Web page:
Under this plan, there was provided a set of guidelines for developers for the design of the buildings and their surroundings to reduce crime opportunities to the lowest possible minimum.
This plan also aimed to popularize the initiatives of the Council with regards to crime prevention in the maintenance of its parks, public buildings, gardens, etc. Finally, the major component of this plan involved the provision of advice to the residents concerning the maintenance of the physical environment to minimize crime opportunities. As it was already mentioned, in New South Wales crime prevention strategies are rendered via a wide range of initiatives. The vast majority of them is managed by the NSW Police, the Crime Prevention Division of the NSW Attorney General’s Department, and the Community Solutions initiative of the NSW Premier’s Department. All these initiatives are aimed to encourage participation and involvement within the local community, predominantly through delivery resources directly to the NSW local communities, and through the local government authorities’ involvement. The New South Wales experience may serve as a perfect illustration, proving that crime prevention should be not only a national concern, but local concern as well.
... for Crime Prevention in Nigeria, the causes of crime as well as the role of the community in combating the crime, especially Kaduna state. Communities have ... provide this. Oshio (2009) states that normally, citizens expect their governments to provide them with political stability and socio-economic security ...
NSW experience also proves that the local governments may play crucial role in crime prevention strategies and are conductive to the delivery of effective crime prevention outcomes for communities. (Homel 2005) According to Homel (2005), the NSW Crime Prevention Division was founded in 1995 as the Juvenile Crime Prevention Division. Soon after it was established, it was transformed into the NSW Crime Prevention Council (Bryson and Mowbray 1981) aimed to provide advice and recommend funding for local community crime prevention projects, seminars, conferences, and training programmes. (Homel 2005) However, there were a number of initiatives that resulted in no or little success. For example, the Server Intervention Programs (SIPs) in Waverley, which was developed to promote more acceptable models of drinking, the strategies developed in Fairfield concerning the car theft, and many others. The failures occurred mainly due to inadequate planning or lack of subsequent development and control. What concerns future directions for local government involvement in crime prevention, the local governments should place more emphasis on developing a consistent and subsequent series of coordinated partnerships between the agencies across all levels. Such approach to crime prevention is rather general than unique, however, it still needs a relatively high level of mutual or shared responsibility for performance and results, and high level of policy (Gant and Grabosky 2000).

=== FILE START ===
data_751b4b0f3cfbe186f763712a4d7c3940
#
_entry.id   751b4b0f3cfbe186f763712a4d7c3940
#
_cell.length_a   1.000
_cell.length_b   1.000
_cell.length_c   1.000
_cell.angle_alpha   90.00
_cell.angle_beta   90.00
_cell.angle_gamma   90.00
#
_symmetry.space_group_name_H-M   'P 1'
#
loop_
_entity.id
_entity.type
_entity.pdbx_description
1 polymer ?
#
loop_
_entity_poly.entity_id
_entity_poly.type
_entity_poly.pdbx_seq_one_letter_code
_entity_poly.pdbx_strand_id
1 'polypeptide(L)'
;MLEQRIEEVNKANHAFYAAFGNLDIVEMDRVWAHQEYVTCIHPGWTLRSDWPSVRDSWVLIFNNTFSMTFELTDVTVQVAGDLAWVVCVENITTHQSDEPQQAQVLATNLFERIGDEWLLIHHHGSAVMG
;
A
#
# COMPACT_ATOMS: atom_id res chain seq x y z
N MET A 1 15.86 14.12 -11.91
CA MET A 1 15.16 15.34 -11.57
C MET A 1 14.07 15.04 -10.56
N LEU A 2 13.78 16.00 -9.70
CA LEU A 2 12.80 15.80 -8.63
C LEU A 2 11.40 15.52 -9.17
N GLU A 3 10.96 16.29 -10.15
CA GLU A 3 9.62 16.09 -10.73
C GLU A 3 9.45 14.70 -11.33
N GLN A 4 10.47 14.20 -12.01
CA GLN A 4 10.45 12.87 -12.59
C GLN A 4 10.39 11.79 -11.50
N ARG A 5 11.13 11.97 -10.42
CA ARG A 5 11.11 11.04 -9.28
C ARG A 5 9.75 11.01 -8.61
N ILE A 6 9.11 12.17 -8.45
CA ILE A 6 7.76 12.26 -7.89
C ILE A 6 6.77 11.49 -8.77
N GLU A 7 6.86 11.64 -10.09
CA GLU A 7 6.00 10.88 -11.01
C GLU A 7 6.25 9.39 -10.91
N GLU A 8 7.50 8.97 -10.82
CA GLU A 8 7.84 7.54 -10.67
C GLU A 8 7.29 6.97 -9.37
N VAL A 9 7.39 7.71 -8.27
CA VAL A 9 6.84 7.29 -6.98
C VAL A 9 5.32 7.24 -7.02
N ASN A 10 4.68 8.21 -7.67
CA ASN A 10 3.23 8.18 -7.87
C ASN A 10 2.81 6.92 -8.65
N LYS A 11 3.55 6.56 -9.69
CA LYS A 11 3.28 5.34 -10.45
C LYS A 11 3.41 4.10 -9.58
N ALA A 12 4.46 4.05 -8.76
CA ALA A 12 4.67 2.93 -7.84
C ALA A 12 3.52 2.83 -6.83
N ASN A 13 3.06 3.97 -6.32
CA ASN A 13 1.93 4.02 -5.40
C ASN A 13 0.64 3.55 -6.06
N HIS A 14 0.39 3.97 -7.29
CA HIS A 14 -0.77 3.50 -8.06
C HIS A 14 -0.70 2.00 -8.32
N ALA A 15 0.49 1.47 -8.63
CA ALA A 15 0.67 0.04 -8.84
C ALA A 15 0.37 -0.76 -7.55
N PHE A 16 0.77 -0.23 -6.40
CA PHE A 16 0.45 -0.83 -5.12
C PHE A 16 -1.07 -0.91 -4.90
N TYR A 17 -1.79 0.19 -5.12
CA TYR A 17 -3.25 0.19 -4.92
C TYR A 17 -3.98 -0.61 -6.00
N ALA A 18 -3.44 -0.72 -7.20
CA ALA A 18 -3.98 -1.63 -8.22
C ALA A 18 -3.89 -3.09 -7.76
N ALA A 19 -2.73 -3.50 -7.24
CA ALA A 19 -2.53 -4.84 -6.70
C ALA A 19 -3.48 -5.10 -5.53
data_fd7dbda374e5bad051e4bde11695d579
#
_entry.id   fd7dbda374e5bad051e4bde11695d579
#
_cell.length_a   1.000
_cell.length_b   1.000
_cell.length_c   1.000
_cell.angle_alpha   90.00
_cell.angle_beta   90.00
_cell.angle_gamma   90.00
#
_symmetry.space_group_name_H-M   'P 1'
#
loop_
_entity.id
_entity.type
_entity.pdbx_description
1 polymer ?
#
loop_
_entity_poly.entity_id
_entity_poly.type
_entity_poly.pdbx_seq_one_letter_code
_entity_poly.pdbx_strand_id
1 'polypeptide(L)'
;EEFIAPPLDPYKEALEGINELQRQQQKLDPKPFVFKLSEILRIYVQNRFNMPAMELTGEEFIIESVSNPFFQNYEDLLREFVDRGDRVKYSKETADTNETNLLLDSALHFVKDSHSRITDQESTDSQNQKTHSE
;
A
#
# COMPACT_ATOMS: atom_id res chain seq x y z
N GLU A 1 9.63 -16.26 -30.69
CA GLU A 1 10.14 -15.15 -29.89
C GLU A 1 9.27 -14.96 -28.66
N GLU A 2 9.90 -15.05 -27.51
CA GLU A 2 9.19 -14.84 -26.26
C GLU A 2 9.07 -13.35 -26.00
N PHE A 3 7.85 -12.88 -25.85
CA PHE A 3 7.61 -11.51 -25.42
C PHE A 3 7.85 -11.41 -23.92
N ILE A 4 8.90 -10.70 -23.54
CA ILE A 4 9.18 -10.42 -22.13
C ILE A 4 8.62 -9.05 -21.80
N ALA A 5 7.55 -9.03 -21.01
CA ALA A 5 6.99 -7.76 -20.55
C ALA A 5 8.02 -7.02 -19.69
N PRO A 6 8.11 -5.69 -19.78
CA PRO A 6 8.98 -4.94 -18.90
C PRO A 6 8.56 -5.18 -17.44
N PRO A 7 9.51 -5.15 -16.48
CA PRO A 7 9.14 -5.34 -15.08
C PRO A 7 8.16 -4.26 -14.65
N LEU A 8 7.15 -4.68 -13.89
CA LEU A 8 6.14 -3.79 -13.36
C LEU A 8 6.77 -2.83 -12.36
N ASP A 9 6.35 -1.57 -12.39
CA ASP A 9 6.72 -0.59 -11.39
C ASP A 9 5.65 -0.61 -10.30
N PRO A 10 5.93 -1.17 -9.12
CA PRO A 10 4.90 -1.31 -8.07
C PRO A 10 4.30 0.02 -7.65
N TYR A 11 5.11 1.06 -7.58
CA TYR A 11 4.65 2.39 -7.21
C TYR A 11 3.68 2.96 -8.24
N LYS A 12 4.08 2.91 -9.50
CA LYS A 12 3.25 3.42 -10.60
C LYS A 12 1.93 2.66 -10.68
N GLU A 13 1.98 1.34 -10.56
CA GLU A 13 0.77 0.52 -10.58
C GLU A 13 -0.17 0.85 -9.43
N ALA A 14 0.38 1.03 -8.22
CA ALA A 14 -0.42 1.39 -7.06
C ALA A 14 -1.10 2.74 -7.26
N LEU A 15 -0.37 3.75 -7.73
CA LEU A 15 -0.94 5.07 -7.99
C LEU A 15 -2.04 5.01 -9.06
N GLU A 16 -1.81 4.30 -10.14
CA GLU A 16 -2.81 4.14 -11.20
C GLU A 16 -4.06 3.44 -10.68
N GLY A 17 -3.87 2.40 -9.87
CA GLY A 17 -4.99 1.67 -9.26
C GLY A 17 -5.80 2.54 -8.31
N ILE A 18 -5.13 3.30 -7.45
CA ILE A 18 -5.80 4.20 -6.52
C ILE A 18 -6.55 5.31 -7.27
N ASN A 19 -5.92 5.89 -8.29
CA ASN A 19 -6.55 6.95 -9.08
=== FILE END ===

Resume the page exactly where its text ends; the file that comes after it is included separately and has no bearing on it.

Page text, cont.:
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Local governments also need to develop effective strategies to combat the lack of sympathy and understanding for crime prevention approaches through provision of the adequate advance education of the target groups, and to develop more effective partnership arrangements in voluntary/non-government sector, private sector and other levels of government. It is also very important to facilitate communication across bureaucratic structures, as far as vertically integrated councils’ structure places obstacles on the way to success. Special attention should be paid to the influence of the increasing commitment to the usage and adoption of “whole of government” models used to develop and implement crime prevention methods, possible application of the urban renewal model, which is also effective in strengthening and broadening of the community-based crime prevention initiatives, as well as the changing role of Australian police in crime prevention strategies. Finally, the local governments should make all possible efforts to develop adequate evidence bases aimed to support effective crime prevention practice. However, in order not to fall fallen well short of expectations, future research should be done to develop, articulate, and implement relevant strategies. Bibliography Bryson, L., and M. Mowbray.
“Community : the spray-on solution.” Australian Journal of Social Issues 16, no. 4 (1981): 255. Cherney, A. “Crime prevention/ community Safety partnerships in Action: Victorian experience.” Current issues in criminal justice 15, no. 3 (2004): 237-252. Cherney, A., and A. Sutton.
“Crime prevention in Australia: Beyond ‘what works?’.” The Australian and New Zealand journal of Criminology 40, no. 1 (2007): 65-82. Dahl, R.A. After the Revolution. New Haven: Yale University Press, 1990. Gant, F., and P. Grabosky. The promise of crime prevention.
Canberra: Australian Institute of Criminology, 2000. Hogg, R. Crime Prevention and Local Government in New South Wales. 2007. www.aic.gov.au/publications/proceedings/15/hogg.pd f (accessed May 15, 2008).
Homel, P. “A Short History of Crime Prevention in Australia.” Canadian journal of criminology and criminal justice 47, no.